DC Apartment That Housed Suspected Fake Feds Hires National Security Firm for ‘Full Audit’

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AN Washington D.C. The apartment complex is hiring a national security consulting firm to conduct an independent investigation after two men were arrested Wednesday for allegedly posing as federal agents.

Arian Taherzadeh, 40, and Haider Ali, 35, were arrested Wednesday at a luxury apartment in the Navy Yard area of ​​Washington, DC.

The men were arrested while the Federal Bureau of Investigation executed a search warrant with the help of several others. federal government agencies at the Crossing, a luxury apartment building in Washington, DC

The two men are accused of posing as Department of Homeland Security employees who were part of a special task force related to the Jan. 6 riots on Capitol Hill. Prosecutors allege the men posed as law enforcement officers to blend in with legitimate federal agents.

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Prosecutors allege the men gave US Secret Service agents gifts, including iPhones, apartments and televisions.

A witness who is also a member of the Secret Service told federal law enforcement officers during the investigation of the men that Taherzadeh also has access to “every floor of the apartment,” including some restricted areas. The witness says that he was able to gain this access by speaking with the management of the apartment complex and identifying himself as a federal agent.

Residents of the apartment complex also believe the men have access to their personal information, according to a court filing.

A court filing of tax on Friday states that “a box of documents with profiles of individual people” and “a folder containing a list of residents, apartment numbers and contact information” were found when federal agents executed the search warrant.

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On Saturday afternoon, Crossing management told residents that it is hiring a national security advisory firm, Martin+Crumpton Group, to conduct an independent investigation of the incident and provide security recommendations, according to an email obtained by FoxNewsDigital.

“We are retaining Martin+Crumpton Group, an experienced national security, intelligence and cybersecurity advisory firm, to conduct a separate independent investigation. Their teams will review our operations and conduct a full audit of the incidents surrounding the two residents who were recently arrested will provide a set of recommendations to improve all aspects of our safety and security protocols,” the email reads.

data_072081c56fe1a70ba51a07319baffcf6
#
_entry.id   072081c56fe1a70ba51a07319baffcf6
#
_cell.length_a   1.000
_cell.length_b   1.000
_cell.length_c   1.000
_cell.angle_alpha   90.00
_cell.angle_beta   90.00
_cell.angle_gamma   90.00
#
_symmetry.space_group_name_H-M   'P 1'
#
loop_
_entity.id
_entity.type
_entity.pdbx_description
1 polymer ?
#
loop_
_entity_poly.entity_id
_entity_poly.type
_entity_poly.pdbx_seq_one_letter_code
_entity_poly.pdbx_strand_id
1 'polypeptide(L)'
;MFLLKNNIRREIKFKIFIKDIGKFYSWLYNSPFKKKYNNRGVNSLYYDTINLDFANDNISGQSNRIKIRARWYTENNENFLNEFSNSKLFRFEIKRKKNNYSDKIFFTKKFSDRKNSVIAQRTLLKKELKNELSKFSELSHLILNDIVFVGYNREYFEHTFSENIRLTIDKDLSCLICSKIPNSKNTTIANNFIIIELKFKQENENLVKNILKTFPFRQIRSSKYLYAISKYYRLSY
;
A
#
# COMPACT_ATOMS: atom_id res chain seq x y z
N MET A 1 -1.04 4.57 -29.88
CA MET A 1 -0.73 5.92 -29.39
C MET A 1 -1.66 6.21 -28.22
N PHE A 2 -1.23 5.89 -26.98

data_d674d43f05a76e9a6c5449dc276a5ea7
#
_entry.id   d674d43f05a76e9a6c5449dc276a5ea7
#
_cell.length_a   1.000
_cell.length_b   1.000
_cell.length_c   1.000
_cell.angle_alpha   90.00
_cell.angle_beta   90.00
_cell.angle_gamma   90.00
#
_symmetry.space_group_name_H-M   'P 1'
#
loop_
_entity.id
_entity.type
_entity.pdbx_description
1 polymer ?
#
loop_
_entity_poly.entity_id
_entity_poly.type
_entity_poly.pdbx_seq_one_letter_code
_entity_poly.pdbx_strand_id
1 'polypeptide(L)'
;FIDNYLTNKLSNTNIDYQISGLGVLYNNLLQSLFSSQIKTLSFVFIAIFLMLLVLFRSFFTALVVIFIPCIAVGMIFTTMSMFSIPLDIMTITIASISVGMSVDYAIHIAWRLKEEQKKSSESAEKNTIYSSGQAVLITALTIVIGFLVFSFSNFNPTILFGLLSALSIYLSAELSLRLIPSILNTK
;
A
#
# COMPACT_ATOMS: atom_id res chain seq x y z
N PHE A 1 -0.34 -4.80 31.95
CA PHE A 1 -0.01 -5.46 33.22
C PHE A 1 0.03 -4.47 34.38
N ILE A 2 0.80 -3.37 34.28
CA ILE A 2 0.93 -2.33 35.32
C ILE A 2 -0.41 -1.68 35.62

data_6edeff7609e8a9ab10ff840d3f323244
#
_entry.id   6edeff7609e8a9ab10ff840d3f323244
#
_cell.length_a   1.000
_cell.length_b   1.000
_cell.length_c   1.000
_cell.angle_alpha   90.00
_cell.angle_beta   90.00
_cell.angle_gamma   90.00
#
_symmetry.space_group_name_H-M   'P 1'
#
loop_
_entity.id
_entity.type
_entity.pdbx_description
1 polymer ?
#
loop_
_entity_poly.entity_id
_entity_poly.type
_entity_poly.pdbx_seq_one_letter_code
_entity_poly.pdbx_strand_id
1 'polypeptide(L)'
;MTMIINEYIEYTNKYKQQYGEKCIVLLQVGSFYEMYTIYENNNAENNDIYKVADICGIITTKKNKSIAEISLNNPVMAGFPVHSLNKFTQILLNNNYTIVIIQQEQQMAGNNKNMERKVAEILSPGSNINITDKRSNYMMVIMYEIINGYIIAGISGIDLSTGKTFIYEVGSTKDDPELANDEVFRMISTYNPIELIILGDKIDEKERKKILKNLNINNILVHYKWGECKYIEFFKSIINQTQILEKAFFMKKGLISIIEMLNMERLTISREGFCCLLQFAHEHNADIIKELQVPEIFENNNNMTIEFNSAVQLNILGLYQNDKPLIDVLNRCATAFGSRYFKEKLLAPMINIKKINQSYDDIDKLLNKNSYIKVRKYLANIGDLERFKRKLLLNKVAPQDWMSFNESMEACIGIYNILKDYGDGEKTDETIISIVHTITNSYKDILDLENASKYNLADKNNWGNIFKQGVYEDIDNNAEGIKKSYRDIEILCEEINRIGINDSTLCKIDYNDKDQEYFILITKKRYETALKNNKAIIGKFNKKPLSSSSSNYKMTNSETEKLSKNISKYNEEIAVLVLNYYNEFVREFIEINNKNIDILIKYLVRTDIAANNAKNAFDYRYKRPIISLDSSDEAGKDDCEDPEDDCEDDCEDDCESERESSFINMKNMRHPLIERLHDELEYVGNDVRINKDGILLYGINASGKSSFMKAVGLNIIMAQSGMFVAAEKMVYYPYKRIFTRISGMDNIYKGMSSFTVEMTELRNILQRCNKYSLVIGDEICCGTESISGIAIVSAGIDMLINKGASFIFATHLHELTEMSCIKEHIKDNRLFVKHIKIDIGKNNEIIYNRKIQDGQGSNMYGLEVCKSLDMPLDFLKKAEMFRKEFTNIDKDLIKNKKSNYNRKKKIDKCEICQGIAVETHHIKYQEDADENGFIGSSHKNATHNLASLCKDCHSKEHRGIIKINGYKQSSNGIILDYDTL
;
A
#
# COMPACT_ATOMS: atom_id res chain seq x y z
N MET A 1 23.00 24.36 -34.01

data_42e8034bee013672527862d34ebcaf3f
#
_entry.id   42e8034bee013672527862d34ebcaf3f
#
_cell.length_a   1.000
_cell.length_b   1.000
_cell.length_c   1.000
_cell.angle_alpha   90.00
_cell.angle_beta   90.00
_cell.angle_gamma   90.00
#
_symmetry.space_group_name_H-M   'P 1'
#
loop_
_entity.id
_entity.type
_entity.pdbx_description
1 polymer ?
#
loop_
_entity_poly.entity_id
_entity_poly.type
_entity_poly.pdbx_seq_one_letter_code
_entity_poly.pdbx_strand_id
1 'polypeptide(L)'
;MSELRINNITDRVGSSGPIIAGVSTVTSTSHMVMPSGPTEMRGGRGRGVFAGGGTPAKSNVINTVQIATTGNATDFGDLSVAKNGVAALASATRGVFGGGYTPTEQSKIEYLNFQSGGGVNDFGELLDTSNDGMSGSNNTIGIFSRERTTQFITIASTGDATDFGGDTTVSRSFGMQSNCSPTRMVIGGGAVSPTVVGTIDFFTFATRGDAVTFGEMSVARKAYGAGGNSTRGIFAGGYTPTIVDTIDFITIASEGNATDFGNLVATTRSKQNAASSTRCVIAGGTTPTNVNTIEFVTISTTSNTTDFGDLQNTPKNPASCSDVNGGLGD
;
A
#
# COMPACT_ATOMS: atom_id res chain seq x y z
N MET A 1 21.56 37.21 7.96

Management also wrote that the building’s owner, Tishman Speyer, will bring in a team of security experts to conduct “a comprehensive review of the building’s security systems and protocols to identify and address potential breaches.”

The email states that if any of the investigations uncover privacy violations or security issues, they will be addressed immediately.

DC MEN WHO ALLEGEDLY PUT THEMSELVES AS FEDERAL AGENTS UNDER STUDY FOR POTENTIAL FOREIGN LINKS

Federal law enforcement agencies enter an apartment building in Washington, DC

Federal law enforcement agencies enter an apartment building in Washington, DC
(Fox News/Kelly Laco)

On Saturday afternoon, Crossing management told residents that “all building access controls” will be reset next week “as a precautionary measure,” requiring key cards and apps to be reset. telephone.

A resident who lives in the apartment building told Fox News Digital that key cards and a phone app are used to access different parts of the building.

FBI agents also interviewed residents of the apartment building, according to an email sent to residents.

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Federal law enforcement agencies enter an apartment building in Washington, DC

Federal law enforcement agencies enter an apartment building in Washington, DC
(Fox News/Kelly Laco)

Federal prosecutors have filed a motion to detain the men before their trial. The next hearing is on Monday.

On Wednesday, federal law enforcement officers recovered multiple firearms and ammunition while executing a search warrant. According to a court filing by federal prosecutors Wednesday morning, “numerous electronic devices” were also found, including a “significant” amount of surveillance equipment, 30 hard drives, a machine that creates and programs personal identification verification cards and blank cards with potato chips.

Kelly Laco of Fox News contributed to this report.

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